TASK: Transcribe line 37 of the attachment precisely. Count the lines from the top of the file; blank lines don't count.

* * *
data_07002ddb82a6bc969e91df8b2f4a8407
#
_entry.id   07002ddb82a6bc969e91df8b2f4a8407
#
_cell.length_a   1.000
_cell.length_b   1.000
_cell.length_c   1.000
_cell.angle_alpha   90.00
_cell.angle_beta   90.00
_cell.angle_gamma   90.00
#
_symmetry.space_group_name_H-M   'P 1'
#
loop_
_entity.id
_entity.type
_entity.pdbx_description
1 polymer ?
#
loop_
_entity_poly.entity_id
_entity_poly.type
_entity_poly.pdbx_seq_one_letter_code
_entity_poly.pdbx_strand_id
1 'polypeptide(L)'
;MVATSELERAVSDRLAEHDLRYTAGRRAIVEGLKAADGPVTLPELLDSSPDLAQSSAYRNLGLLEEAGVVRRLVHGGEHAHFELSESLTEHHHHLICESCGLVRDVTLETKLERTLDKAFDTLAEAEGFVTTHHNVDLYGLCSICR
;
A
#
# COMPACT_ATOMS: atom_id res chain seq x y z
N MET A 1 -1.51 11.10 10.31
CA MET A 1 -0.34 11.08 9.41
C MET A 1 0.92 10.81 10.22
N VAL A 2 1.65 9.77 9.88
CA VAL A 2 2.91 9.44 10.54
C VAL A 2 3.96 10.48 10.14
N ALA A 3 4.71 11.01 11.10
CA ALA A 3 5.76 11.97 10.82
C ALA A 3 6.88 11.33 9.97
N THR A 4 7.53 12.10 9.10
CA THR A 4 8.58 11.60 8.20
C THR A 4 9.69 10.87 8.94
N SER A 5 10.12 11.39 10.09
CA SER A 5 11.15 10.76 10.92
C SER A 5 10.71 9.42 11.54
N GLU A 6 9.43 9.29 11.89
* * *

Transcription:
N ALA A 3 4.71 11.01 11.10